Special Envoy Hussain will lead a staff drawn from a number of U.S. departments and agencies to expand international engagement and partnerships to counter violent extremism and to develop strategic counterterrorism communications around the world.  As part of this role, Special Envoy Hussain will also serve as Coordinator of the Center for Strategic Counterterrorism Communications, which was established at the direction of the President and former Secretary of State Clinton in 2010 and codified by President Obama’s Executive Order 13584 to coordinate, orient, and inform government-wide strategic communications focused on violent extremists and terrorist organizations.
[…]
Mr. Hussain received his J.D. from Yale Law School, where he served as an editor of the Yale Law Journal. Upon graduation, he served as a Law Clerk to Damon J. Keith on the U.S. Court of Appeals. Mr. Hussain also earned his Master’s degrees in Public Administration (Kennedy School of Government) and Arabic and Islamic Studies from Harvard University. He attended college at the University of North Carolina at Chapel Hill. His academic writings have focused on national security, constitutional law, and civil liberties.

It looks like Special Envoy Hussain would will replace Ambassador Alberto M. Fernandez who assumed the position of Coordinator of the Center for Strategic Counterterrorism Communications (CSCC) in 2012. The center was established in September 2010 to coordinate, orient, and inform government-wide public communications activities directed at audiences abroad and targeted against violent extremists and terrorist organizations, especially al-Qaida, its affiliates, and its adherents. We understand that Ambassador Fernandez is heading to retirement.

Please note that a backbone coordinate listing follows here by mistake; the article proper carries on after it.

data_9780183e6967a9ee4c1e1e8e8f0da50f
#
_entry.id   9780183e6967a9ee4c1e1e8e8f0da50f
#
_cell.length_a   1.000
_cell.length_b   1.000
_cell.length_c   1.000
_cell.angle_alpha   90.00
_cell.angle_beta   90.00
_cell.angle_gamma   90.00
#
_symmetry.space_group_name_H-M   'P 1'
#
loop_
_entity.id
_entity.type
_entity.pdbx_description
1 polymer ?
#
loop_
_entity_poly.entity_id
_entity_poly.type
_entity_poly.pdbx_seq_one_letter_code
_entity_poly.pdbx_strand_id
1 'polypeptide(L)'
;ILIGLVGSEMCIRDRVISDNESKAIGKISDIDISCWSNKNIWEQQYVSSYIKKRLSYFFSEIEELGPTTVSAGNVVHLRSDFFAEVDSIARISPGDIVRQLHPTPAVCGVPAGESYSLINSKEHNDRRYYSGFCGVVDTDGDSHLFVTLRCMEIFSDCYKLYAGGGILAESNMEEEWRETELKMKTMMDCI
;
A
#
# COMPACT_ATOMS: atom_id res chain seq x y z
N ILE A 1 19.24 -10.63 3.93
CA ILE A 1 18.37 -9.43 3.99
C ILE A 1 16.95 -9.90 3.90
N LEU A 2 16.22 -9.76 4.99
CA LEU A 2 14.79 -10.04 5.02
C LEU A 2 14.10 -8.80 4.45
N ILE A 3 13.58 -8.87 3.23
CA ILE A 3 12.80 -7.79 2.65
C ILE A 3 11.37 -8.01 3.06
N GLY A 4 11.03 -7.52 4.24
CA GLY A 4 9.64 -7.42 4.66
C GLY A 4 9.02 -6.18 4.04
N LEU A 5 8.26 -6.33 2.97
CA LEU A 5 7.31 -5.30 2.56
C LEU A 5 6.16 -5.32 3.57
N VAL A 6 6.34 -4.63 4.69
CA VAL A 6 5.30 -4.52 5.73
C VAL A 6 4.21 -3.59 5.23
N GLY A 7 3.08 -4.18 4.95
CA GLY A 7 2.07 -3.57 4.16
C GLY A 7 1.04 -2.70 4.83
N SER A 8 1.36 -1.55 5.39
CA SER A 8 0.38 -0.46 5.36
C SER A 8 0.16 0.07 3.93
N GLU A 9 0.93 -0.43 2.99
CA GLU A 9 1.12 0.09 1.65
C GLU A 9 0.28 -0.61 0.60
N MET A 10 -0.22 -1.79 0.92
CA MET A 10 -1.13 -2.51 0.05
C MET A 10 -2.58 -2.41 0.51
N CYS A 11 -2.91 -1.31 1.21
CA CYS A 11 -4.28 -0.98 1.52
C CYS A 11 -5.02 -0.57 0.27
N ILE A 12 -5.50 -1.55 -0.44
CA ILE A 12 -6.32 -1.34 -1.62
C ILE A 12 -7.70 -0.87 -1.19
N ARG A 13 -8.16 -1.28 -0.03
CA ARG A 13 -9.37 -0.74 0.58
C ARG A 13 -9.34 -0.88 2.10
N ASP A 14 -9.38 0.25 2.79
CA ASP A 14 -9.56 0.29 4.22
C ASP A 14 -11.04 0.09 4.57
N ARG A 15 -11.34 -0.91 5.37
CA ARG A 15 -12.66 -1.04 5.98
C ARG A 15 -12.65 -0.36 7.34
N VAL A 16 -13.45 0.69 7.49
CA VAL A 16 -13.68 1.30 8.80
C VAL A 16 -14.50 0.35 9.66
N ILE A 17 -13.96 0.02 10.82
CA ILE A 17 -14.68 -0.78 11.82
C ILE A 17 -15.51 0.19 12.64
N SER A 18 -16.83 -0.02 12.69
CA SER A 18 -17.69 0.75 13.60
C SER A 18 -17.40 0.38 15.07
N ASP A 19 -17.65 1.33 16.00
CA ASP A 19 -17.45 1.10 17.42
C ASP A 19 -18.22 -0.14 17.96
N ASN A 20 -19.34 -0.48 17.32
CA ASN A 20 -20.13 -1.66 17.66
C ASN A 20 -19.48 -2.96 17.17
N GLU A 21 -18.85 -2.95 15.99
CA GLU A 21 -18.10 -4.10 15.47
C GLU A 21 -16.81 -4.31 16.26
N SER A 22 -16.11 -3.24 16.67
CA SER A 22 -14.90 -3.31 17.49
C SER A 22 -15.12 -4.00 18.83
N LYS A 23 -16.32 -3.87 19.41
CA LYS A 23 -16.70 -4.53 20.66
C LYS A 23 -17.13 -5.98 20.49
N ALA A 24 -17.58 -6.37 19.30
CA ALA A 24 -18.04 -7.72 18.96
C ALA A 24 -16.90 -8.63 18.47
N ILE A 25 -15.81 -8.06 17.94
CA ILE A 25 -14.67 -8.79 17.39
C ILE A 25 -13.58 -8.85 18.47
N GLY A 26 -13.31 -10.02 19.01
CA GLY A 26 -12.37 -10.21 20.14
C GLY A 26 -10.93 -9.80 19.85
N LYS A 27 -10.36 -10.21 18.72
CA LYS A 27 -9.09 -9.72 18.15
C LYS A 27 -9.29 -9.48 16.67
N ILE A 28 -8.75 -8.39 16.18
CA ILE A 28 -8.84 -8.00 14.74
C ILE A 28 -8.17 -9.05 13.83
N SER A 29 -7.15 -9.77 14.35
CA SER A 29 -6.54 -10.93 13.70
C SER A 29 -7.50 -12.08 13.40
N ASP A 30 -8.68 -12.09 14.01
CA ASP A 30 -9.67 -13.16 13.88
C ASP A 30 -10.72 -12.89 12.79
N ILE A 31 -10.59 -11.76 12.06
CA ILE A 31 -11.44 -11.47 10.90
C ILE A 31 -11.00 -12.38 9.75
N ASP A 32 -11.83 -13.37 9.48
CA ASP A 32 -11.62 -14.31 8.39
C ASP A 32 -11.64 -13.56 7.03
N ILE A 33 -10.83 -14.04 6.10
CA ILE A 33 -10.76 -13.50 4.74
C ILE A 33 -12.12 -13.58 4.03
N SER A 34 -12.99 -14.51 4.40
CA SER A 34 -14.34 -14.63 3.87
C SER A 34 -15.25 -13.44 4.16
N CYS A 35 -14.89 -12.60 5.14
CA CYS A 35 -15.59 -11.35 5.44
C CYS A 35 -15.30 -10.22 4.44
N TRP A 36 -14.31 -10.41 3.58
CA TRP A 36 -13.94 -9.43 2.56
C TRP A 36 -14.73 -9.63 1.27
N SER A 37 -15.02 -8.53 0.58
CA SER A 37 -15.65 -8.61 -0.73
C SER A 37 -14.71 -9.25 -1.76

On February 20, Secretary Kerry also announced the appointment of Bernie Aronson as the United States special envoy for the Colombian peace process:

Now Bernie’s experience in this region is significant. It’s extensive. In addition to being a former assistant secretary of state for western hemisphere affairs, his well-recognized hard work in helping to resolve the conflicts in El Salvador and Nicaragua is really a lasting achievement in American diplomacy, and it earned him the State Department’s Distinguished Service Medal and the admiration of all those who followed those talks and who have worked in the region since.
[…]
These negotiations are not easy, and we know that. Negotiations like this never are. They’re reasons that this has gone on for years and years. If it was easy, it would have been done already. The Colombian Government and the FARC have been fighting for longer than most Colombians have been alive. And after so many years of violence, emotions always run strong, and that’s understandable.